So, every Sunday thereafter, while the women would talk as they cleaned up dinner and my Dad would either be talking or watching sports, I hid out in Maryanne’s room reading every King book she had. She even went to the trouble to put paper bag covers on them, so that if one of my parents walked in they wouldn’t know what I was reading.

It was shortly after that I started writing scary stories, and once I started writing scary stories, the only things I wanted to read were scary stories. Once I got into my late teens, I was allowed to read whatever I wanted, so that became easier. In fact, once I went to college, Dad would always buy me books—and ironically, many of them were Stephen King. I read Nightmares and Dreamscapes (which contains one of my favorite short stories, “Rainy Season”) on a long car drive to Lake Placid, New York. I read Night Shift when I was working at the URI Security Office in the summer of 1992 (that was totally creepy; the office was in the basement and I was usually only with one other person and he hated me). I read Delores Claiborne when I was married to my first husband and we had no money for cable.

The rest is history. As for Maryanne, we’re really close now. We love all things dark and scary, not just books. We love to get together and watch horror flicks like Gargoyles, Don’t Be Afraid of the Dark, and Poltergeist. And we usually do all of that when she’s staying at my house helping me get ready for a party.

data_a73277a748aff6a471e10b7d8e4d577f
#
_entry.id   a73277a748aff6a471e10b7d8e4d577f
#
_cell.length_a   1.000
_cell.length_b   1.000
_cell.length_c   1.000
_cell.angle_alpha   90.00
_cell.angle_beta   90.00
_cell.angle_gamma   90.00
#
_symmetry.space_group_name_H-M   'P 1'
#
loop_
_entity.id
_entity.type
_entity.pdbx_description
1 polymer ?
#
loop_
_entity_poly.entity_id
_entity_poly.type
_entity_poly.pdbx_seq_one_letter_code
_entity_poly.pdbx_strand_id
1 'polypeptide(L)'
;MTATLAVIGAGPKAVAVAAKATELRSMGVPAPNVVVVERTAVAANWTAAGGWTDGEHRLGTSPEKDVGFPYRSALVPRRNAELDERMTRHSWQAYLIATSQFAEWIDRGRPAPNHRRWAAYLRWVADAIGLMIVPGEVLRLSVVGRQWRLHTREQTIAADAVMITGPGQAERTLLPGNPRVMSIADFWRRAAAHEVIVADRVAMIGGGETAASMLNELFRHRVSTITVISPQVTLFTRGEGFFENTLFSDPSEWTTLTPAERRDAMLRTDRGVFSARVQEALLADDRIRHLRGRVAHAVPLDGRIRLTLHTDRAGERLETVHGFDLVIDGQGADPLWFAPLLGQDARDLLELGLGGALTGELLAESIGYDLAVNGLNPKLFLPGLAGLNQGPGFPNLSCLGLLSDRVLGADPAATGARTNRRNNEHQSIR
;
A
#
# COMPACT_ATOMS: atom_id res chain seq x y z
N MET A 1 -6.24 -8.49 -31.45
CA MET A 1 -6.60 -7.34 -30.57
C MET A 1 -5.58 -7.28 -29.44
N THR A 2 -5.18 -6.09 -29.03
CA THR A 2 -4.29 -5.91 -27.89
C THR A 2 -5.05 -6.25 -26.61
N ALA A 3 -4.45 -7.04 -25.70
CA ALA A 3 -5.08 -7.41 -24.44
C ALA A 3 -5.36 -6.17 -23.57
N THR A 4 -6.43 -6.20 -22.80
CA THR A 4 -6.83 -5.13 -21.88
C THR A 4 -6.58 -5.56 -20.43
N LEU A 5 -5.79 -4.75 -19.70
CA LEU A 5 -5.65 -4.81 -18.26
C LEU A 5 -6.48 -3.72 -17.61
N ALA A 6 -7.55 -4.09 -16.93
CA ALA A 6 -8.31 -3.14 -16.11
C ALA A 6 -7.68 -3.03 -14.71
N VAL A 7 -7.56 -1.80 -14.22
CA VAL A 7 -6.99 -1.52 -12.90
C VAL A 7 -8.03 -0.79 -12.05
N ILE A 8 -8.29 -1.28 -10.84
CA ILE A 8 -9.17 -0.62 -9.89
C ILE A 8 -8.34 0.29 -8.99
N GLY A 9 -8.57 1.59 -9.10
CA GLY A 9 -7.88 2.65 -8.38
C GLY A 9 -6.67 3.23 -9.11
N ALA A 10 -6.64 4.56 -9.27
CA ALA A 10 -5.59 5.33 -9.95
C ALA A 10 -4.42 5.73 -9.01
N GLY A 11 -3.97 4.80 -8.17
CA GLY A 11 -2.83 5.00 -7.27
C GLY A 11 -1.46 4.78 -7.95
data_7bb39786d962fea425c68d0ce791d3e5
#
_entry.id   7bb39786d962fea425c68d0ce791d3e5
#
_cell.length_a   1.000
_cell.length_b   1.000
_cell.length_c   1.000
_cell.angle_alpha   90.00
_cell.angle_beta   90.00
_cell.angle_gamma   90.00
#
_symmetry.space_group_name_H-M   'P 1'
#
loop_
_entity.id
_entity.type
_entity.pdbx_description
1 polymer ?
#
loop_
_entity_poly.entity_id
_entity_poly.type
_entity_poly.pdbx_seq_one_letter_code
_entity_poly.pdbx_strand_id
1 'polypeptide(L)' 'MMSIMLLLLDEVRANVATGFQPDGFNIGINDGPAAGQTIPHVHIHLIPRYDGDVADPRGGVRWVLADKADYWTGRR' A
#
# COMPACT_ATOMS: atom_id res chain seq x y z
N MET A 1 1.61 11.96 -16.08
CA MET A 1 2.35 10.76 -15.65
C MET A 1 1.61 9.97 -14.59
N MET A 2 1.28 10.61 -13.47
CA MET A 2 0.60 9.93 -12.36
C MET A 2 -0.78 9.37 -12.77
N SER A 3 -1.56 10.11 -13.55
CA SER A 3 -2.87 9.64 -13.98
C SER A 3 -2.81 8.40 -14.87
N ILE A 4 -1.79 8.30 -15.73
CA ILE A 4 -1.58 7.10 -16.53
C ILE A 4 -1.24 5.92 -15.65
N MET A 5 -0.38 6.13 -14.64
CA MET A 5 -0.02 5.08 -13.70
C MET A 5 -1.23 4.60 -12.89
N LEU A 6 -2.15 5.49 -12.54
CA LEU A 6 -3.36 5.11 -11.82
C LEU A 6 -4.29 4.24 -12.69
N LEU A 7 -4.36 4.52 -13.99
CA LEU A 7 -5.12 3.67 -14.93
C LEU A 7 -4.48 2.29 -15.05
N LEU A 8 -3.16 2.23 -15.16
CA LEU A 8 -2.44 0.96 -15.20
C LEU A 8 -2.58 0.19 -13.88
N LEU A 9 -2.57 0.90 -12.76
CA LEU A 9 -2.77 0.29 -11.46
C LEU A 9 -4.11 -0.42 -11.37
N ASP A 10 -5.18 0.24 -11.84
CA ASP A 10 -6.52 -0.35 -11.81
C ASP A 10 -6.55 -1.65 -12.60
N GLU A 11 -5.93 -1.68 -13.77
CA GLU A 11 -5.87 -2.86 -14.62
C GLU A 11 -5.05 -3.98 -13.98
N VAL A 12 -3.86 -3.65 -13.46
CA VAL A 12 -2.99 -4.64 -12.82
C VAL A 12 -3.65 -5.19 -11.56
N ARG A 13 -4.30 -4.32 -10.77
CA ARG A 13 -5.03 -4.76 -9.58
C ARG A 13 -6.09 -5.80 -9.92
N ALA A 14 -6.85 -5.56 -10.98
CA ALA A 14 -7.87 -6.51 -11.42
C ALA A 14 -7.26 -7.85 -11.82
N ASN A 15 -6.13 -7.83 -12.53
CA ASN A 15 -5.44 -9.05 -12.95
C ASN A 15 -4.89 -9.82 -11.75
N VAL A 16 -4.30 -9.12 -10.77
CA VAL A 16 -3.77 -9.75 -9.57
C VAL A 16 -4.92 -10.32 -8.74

The cover of Cujo, the very first Stephen King book I ever read.

The hardest things to get rid of were my books—and I still kept many, don’t worry. But these King books weren’t the ones I read in that darkened purple shag-rugged room full of glass unicorns—they’re copies I got at tag sales years later, so I’d have them in case I ever wanted to re-read them. It’s the memory of those secret afternoons that I want to keep alive, not the books themselves—and since many of them are King’s classics, I can always get them another time.

Of course, Maryanne is such a collector of King’s books that she has all the copies that I read from. So they’re still out there. But for right now, it’s time to say goodbye. They went to a library book sale this past summer.

The cover of Carrie, which was the second book I read. I recall little of it, other than that I couldn’t put it down, and that I was really grossed out by the shower scene and all that blood—but on the other hand, I could understand it. At that time, we had just started the whole ‘taking showers after gym class’ thing in school, and I was often teased because I was larger than the other girls.

Pet Sematary scared the living hell out of me—mostly because we had a cat, Cuddles, for many years, who just before I read this disappeared. Dad insisted Cuddles had run away, but dense, creepy woods surrounded our property, and I was convinced then—as I am now—that he lied and that cat is buried someplace in those woods. While I was reading this book I was haunted by visions of the dead cat coming back in middle of the night.

The VHS of Pet Sematary. I bought this second-hand at a video store up at the University of Rhode Island, and made the mistake of watching it one night on one of my long security overnight shifts in the summer of 1992. The guy who hated me did manage to put his feelings aside and walk me home after work, but I remember jumping at every sound. I’ll eventually get this on DVD, so I figured, why keep it?